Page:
One day in the future, a loaf of bread will cost $100. It's simply inevitable. Ask any retiree, and you might even find some who will swear that inflation ought to be changed to a four-letter word. As prices rise slowly but continuously and everything costs more, the purchasing power of senior citizens declines.
But we don't have to just sit there and let inflation erode our ability to live comfortably in retirement. Here are a few ways to deal with continual price increases:
Don't panic. The effects of inflation are probably not as bad as you think. No one likes to hear about price increases, but your take home pay also increases based on the inflation rate. Many government benefit programs and even the tax brackets are adjusted for inflation as well. I'm not saying that salary increases always keep up with inflation, but you aren't automatically going to lose every time the inflation rate is positive.
Pay a fixed rate over time. There are many reasons to prefer renting instead of buying your home. But over time, the pendulum swings farther and farther in favor of buying because you can fix a good portion of your house payments over time by taking out a fixed-rate mortgage. In a decade or two, the mortgage payment will seem much smaller because inflation will likely raise prices on everything else in your budget. If you continue to rent, you'll be making higher and higher rent payments each time you renew your lease because market rates generally go up over time.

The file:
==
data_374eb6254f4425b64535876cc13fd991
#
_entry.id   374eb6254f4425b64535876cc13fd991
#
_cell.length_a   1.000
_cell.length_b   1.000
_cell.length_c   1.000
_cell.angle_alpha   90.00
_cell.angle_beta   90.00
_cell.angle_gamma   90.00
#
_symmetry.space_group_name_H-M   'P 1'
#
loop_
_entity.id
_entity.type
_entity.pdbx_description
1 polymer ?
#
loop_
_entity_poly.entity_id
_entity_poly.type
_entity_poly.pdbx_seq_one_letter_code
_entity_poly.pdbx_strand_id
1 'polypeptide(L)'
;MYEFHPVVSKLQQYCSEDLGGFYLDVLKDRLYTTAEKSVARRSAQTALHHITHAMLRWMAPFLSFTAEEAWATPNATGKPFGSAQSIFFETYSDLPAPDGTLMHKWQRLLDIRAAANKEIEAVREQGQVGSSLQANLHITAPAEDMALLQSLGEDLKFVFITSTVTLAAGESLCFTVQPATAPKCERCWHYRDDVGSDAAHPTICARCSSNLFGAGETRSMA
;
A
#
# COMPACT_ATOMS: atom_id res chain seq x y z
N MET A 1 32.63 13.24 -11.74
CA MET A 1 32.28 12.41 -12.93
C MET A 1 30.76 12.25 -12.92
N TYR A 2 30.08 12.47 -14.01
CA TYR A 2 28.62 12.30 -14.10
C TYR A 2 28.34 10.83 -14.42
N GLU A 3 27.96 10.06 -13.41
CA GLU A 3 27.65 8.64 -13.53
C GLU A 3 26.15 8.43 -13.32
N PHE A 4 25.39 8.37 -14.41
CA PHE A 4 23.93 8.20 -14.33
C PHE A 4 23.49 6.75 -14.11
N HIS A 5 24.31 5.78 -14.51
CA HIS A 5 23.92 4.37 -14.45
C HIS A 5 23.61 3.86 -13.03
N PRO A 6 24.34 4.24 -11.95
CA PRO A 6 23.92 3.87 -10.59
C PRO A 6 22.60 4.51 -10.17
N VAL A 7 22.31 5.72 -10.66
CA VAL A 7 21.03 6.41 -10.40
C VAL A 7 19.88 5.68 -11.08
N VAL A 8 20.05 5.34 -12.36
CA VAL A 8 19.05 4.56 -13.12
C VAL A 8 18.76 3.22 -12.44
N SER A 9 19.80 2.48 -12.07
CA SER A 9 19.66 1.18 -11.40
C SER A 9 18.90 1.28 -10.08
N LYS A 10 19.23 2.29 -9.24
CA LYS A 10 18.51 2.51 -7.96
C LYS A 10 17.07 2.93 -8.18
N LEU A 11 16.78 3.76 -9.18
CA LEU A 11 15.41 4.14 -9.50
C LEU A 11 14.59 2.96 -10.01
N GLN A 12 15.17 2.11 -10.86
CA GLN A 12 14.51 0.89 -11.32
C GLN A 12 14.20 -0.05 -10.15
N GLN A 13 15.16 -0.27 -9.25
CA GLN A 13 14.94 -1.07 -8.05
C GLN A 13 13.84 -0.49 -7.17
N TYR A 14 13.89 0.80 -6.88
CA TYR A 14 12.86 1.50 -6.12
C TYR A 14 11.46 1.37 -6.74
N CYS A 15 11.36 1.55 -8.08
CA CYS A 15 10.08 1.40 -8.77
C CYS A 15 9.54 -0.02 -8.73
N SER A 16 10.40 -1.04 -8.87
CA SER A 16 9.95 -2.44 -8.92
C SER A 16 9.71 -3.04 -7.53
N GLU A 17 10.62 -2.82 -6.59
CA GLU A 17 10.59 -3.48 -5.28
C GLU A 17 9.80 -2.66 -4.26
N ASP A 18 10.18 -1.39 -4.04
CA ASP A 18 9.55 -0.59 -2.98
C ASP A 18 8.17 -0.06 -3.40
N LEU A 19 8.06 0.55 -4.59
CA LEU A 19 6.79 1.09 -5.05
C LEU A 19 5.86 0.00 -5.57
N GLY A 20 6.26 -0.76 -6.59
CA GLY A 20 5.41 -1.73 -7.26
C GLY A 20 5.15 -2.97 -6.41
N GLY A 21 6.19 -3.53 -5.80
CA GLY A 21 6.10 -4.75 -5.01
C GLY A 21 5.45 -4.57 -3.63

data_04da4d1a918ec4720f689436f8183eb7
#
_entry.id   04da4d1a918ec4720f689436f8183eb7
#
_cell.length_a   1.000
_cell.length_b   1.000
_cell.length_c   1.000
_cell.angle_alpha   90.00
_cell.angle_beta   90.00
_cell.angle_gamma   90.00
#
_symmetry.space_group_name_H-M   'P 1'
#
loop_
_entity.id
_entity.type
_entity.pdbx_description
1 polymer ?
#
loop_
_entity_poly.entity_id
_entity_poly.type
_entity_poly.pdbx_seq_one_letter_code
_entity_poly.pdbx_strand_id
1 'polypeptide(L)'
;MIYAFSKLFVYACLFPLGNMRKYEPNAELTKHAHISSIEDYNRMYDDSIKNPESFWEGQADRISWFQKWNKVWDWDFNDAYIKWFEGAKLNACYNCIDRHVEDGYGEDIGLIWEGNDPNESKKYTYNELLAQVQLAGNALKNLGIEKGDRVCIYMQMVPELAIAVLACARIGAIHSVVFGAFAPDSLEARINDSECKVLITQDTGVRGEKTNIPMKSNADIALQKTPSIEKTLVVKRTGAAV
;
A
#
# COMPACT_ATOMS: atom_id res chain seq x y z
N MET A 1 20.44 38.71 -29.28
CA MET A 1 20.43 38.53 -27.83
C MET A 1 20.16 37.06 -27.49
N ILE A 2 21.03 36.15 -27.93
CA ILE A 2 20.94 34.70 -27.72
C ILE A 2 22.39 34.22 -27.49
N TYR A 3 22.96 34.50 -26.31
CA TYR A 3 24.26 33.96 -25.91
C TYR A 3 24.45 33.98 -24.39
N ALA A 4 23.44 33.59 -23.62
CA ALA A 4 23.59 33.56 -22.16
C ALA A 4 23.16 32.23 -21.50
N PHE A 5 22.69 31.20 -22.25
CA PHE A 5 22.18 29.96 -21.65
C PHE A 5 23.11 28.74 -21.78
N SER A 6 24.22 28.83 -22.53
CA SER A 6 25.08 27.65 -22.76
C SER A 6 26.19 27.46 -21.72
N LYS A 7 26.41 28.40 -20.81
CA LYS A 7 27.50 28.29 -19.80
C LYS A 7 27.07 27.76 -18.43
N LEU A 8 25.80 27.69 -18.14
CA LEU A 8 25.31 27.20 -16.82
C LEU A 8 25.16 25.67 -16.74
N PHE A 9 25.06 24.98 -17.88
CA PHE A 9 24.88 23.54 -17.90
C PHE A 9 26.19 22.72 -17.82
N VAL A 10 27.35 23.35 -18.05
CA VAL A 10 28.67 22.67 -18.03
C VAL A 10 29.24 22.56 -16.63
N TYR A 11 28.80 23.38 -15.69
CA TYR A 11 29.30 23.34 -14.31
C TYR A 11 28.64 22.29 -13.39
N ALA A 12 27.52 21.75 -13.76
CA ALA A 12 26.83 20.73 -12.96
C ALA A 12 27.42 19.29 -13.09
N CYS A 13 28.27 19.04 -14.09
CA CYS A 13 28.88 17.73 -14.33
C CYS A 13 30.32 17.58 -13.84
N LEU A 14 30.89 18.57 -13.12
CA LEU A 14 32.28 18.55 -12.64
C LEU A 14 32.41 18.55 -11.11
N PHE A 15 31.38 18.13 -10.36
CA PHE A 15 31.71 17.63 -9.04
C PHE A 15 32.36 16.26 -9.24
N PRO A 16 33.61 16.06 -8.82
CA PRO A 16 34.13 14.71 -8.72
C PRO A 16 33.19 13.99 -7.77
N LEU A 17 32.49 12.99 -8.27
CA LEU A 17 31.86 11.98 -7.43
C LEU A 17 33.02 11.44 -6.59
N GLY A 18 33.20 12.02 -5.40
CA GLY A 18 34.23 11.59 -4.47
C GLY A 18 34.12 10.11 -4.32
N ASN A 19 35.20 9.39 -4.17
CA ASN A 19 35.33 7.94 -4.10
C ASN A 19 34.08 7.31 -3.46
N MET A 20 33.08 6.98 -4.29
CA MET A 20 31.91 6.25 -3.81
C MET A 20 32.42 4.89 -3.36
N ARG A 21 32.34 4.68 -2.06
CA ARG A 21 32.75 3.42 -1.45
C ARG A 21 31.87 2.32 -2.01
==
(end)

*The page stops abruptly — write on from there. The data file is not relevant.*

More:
Choose investments that are expected to beat inflation. Consider investing some money in the stock market. With stocks, price increases will directly affect the revenue companies generate, which will trickle to the bottom line. Also, advances in technology and learned expertise will improve efficiencies, which will increase profits over time and benefit long-term investors.
Real estate is another area that can beat inflation over time. That's because the price of the asset generally appreciates to keep up with inflation, plus you can collect the rent generated from the holdings. And if you aren't comfortable handling the workload of managing properties, you can consider real estate investment trusts.
Track your personal inflation rate. The official inflation rate doesn't matter nearly as much as your own personal inflation rate. The published rate is an aggregate of many different items people can spend money on, including clothes, electronics, housing costs, medical expenses and transportation costs. Some categories will go up more than the inflation rate in certain years, while others will increase at a slower rate. There are items, like electronics, for instance, that will even cost less to own in some years. Everyone's spending is a little different, so your personal inflation rate will be different than mine, which will be different than the neighbor down the street. It's good to have an idea of what the official inflation rate is from year to year, but it's much more accurate to focus on what your own expense trends are instead.
David Ning runs MoneyNing, a personal finance site that shares money moves you can make to significantly increase your chances of having a comfortable retirement. He likes to share simple changes that anyone can make, such as picking the best online savings account and figuring out whether a 0 percent balance transfer credit card makes sense.
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